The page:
There is a "cure" for tinnitus and it would involve using stereotactic radiosurgery such as GammaKnife or Cyberknife to lesion the primary auditory cortices of the brain. The primary auditory cortices are tonotopically organized such that specific regions respond to certain frequencies. Radiosurgery could be used to selectively lesion the specific areas corresponding to an individual's tinnitus frequency range. My tinnitus currently is around 11 khz and I would have that region specifically targeted if it ever got to the point where I could not bear it any longer. For me, spending 10-15k to have this procedure performed somewhere overseas would be well worth it despite the limited loss of hearing to give me quality of life back.

      I would be using this type of approach if my tinnitus ever got to the point where I was considering suicide or my quality of life became unacceptably bad. I would recommend exploring this option for anyone in that position now. You would need to convince a radiosurgery team to perform such a procedure but I believe that a high probability of a successful outcome is likely with the proper team and preparation.

      I even suspect that full destruction of those specific areas of the auditory cortices wouldn't be necessary, I think that with increasing ionizing radiation exposure, the mechanisms generating the tinnitus tones would decrease in a near linear fashion. Cyberknife was specifically developed to deliver incremental doses of ionizing radiation to target areas and would be an excellent system to deliver this type of therapy.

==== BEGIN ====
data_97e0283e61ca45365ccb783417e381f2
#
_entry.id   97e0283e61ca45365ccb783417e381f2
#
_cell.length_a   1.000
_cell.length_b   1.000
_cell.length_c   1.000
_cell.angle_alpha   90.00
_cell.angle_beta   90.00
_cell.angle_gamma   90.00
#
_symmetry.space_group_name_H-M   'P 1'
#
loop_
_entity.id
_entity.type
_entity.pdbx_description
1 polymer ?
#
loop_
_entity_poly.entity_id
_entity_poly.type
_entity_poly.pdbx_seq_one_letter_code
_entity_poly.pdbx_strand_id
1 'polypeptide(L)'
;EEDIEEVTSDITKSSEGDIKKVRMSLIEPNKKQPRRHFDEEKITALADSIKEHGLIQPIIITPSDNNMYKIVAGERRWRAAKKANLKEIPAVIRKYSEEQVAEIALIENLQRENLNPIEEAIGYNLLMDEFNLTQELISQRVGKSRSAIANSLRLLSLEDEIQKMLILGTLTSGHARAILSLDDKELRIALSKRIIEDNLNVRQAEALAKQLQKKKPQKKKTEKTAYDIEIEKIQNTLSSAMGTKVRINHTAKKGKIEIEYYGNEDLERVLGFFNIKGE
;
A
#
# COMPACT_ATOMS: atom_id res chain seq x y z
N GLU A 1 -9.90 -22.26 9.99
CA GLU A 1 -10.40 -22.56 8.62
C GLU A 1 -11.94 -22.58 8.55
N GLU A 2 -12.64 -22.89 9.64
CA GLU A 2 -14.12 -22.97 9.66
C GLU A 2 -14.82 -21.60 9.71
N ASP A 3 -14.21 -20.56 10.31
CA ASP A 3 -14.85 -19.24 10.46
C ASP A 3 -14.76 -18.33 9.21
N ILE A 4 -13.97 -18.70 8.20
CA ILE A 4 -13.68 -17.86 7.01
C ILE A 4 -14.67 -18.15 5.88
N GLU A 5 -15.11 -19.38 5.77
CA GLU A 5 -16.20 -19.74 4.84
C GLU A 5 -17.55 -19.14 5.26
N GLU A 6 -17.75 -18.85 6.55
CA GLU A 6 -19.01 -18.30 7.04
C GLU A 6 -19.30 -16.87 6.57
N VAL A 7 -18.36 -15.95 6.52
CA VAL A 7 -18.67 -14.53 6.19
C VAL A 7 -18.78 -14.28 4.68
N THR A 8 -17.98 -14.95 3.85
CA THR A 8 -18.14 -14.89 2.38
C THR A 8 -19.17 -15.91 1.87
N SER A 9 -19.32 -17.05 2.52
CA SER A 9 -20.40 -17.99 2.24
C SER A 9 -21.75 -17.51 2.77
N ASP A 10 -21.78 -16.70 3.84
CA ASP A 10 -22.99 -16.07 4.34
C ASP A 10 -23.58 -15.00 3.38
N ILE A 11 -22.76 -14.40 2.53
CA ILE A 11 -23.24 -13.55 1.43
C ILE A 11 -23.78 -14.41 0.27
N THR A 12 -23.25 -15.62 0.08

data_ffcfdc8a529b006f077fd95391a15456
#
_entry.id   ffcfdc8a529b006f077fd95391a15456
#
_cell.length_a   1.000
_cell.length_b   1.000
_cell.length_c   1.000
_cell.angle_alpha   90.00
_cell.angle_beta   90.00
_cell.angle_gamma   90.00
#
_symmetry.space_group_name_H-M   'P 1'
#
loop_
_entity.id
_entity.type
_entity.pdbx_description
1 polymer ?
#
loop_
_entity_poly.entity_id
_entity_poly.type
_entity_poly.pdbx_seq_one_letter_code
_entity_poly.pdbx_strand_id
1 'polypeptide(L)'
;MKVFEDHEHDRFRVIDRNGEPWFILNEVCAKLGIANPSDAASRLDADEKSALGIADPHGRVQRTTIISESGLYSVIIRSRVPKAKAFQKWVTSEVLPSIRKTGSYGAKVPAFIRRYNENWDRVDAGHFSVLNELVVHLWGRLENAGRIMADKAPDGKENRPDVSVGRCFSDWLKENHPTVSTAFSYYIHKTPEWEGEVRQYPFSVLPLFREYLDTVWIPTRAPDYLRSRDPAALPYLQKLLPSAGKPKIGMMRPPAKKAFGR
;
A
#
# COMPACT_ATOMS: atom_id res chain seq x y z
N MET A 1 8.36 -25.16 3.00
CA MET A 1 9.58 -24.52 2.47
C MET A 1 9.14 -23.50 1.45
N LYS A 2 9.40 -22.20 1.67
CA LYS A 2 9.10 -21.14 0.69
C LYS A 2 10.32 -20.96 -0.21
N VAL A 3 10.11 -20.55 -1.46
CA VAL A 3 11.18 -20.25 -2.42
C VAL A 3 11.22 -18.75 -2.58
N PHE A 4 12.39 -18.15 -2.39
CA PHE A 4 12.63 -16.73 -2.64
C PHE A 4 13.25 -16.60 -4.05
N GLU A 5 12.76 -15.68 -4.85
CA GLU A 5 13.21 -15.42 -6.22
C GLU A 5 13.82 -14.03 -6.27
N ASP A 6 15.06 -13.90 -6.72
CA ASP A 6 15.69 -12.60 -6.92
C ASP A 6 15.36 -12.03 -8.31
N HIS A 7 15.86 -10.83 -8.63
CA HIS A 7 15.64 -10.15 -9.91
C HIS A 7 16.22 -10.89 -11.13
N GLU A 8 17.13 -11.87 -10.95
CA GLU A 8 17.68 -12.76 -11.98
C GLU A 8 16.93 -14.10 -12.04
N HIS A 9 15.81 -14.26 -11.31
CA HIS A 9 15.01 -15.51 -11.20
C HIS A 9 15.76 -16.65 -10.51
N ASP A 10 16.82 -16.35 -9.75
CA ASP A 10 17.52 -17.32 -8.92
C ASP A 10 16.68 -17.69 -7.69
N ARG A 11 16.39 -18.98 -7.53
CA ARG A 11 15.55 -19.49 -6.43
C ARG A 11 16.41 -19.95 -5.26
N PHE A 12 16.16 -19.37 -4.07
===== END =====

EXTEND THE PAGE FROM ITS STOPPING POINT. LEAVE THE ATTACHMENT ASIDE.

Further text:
• Creative Creative x 1
    24. Satoshi

      Satoshi Member

      Tinnitus Since:
      02/2012
      I know that many would trade some or even all of their hearing to be free of tinnitus. There are options now if you are willing to think slightly outside of the box.
       
      • Agree Agree x 1
    25. Satoshi

      Satoshi Member

      Tinnitus Since:
      02/2012
      Per Wikipedia:

      As with other primary sensory cortical areas, auditory sensations reachperception only if received and processed by a cortical area. Evidence for this comes from lesion studies in human patients who have sustained damage to cortical areas through tumors or strokes,[4] or from animal experiments in which cortical areas were deactivated by surgical lesions or other methods.[5] Damage to the Primary Auditory Cortex in humans leads to a loss of any awareness of sound, but an ability to react reflexively to sounds remains as there is a great deal of subcortical processing in the auditory brainstem and midbrain.
       
    26. Gael11

      Gael11 Member

      Tinnitus Since:
      05/2011
      Cause of Tinnitus:
      Acoustic trauma
      Interesting update on tinnitus research from the past 12 months by Dr Roland Schaette.